This talk will leverage the experience of introducing reactive programming into existing imperative, blocking codebases to demonstrate how it can be done and when it can make sense to do so.
In this talk I will cover the basics of ReactiveCocoa and the principles of Functional Reactive Programming. Through simple practical examples I will show how ReactiveCocoa and Swift form a beautiful partnership.
This talk will leverage the experience of introducing reactive programming into existing imperative, blocking codebases to demonstrate how it can be done and when it can make sense to do so. Not all benefits of reactive programming can be obtained without a greenfield, fully async architecture, but many can. Subjects to be covered will include the mental shift from imperative to declarative, working with blocking IO such as JDBC and RPC, service composition, debugging and unit testing.
Learn the components of Spray, how they build on each other to offer convenient abstractions, and how you can easily combine the different abstraction levels in your code. Jan will show how Spray makes the implementation of even complex APIs easy and understandable.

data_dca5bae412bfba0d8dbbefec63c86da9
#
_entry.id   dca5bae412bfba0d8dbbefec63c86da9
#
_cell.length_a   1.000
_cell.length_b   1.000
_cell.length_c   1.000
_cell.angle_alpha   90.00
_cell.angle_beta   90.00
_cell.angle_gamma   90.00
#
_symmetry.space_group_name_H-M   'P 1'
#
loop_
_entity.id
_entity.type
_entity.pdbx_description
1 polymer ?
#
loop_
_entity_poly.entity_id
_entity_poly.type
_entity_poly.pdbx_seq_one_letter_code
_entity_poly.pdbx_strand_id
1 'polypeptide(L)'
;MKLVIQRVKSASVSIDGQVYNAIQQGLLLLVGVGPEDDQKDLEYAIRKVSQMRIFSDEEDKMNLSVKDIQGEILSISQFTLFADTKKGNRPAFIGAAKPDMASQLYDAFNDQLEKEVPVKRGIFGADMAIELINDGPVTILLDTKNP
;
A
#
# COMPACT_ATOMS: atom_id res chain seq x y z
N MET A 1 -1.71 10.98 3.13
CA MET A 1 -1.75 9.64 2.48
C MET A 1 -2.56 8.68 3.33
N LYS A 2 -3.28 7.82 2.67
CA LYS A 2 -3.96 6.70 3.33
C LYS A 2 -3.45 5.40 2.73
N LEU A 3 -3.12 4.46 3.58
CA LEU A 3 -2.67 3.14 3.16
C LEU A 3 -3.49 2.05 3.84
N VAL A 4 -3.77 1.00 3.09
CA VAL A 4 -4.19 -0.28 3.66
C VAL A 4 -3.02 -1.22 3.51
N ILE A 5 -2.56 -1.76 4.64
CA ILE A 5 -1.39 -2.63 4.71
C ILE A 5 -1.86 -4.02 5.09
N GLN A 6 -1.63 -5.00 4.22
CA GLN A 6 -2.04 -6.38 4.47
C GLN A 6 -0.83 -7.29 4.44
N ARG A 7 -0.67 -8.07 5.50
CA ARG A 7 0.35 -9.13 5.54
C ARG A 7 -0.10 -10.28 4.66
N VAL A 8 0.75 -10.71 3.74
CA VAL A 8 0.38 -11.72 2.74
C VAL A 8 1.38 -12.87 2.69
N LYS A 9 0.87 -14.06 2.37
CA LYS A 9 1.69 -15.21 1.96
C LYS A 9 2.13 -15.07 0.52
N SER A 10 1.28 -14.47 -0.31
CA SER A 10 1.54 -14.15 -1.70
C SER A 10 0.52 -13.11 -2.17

Learn about the design principles and motivation behind Vert.x and why we are heading for a reactive future. You will also hear an overview including demonstrations of some of the key features of Vert.x including the distributed event bus which extends right into the browser, high availability, and the module system.
Functional Reactive Programming (FRP) is a simple and elegant way to design and structure interactive code, like games and GUIs. Elm is a young functional language that brings this approach to the web, allowing you to easily create complex interactions.
The game has changed: we write interactive web applications, we distribute the processing of huge data sets and our services need to be available at all times. This new breed of applications comes with its own set of requirements and forces us to establish new blueprints for designing our systems. In this talk, we ask … Read More
The reactive paradigm is a wonderful thing. The basic idea is that a reactive application, as much as possible, is asynchronous from beginning to end. It should be event driven, fault tolerant, scalable and responsive. Writing an asynchronous application, however, has it’s own set of unique challenges. In this post I’ll demonstrate an approach we took to solve the challenge of maintaining a definite order, specifically when performing database updates in asynchronous code within an actor.